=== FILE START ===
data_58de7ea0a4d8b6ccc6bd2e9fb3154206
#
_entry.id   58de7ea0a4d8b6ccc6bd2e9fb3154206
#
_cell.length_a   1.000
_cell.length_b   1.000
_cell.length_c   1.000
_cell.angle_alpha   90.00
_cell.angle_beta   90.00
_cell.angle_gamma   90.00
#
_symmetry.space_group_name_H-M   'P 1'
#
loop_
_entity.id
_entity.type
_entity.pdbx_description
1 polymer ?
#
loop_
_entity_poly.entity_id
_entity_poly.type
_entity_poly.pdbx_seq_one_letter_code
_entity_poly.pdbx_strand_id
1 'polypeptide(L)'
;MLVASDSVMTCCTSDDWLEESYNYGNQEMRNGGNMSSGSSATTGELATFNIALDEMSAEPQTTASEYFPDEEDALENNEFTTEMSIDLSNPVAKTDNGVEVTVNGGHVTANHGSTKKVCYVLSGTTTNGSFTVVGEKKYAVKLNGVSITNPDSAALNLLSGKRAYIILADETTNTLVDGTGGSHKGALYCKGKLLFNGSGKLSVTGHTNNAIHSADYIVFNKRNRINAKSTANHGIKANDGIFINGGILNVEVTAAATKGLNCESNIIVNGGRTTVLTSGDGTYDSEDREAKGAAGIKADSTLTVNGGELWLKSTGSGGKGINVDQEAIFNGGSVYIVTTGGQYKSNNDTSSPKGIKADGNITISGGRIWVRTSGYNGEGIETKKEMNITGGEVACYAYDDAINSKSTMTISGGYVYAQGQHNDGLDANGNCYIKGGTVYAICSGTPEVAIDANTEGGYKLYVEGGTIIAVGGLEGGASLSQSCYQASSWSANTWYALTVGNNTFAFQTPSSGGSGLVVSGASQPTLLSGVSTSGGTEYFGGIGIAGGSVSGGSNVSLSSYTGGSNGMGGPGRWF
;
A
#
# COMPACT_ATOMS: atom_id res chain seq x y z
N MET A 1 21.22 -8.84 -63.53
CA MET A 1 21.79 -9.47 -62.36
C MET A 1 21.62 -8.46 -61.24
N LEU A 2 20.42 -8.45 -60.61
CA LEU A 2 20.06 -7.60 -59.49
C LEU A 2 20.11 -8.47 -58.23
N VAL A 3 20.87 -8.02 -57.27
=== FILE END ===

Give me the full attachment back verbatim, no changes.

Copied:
data_58de7ea0a4d8b6ccc6bd2e9fb3154206
#
_entry.id   58de7ea0a4d8b6ccc6bd2e9fb3154206
#
_cell.length_a   1.000
_cell.length_b   1.000
_cell.length_c   1.000
_cell.angle_alpha   90.00
_cell.angle_beta   90.00
_cell.angle_gamma   90.00
#
_symmetry.space_group_name_H-M   'P 1'
#
loop_
_entity.id
_entity.type
_entity.pdbx_description
1 polymer ?
#
loop_
_entity_poly.entity_id
_entity_poly.type
_entity_poly.pdbx_seq_one_letter_code
_entity_poly.pdbx_strand_id
1 'polypeptide(L)'
;MLVASDSVMTCCTSDDWLEESYNYGNQEMRNGGNMSSGSSATTGELATFNIALDEMSAEPQTTASEYFPDEEDALENNEFTTEMSIDLSNPVAKTDNGVEVTVNGGHVTANHGSTKKVCYVLSGTTTNGSFTVVGEKKYAVKLNGVSITNPDSAALNLLSGKRAYIILADETTNTLVDGTGGSHKGALYCKGKLLFNGSGKLSVTGHTNNAIHSADYIVFNKRNRINAKSTANHGIKANDGIFINGGILNVEVTAAATKGLNCESNIIVNGGRTTVLTSGDGTYDSEDREAKGAAGIKADSTLTVNGGELWLKSTGSGGKGINVDQEAIFNGGSVYIVTTGGQYKSNNDTSSPKGIKADGNITISGGRIWVRTSGYNGEGIETKKEMNITGGEVACYAYDDAINSKSTMTISGGYVYAQGQHNDGLDANGNCYIKGGTVYAICSGTPEVAIDANTEGGYKLYVEGGTIIAVGGLEGGASLSQSCYQASSWSANTWYALTVGNNTFAFQTPSSGGSGLVVSGASQPTLLSGVSTSGGTEYFGGIGIAGGSVSGGSNVSLSSYTGGSNGMGGPGRWF
;
A
#
# COMPACT_ATOMS: atom_id res chain seq x y z
N MET A 1 21.22 -8.84 -63.53
CA MET A 1 21.79 -9.47 -62.36
C MET A 1 21.62 -8.46 -61.24
N LEU A 2 20.42 -8.45 -60.61
CA LEU A 2 20.06 -7.60 -59.49
C LEU A 2 20.11 -8.47 -58.23
N VAL A 3 20.87 -8.02 -57.27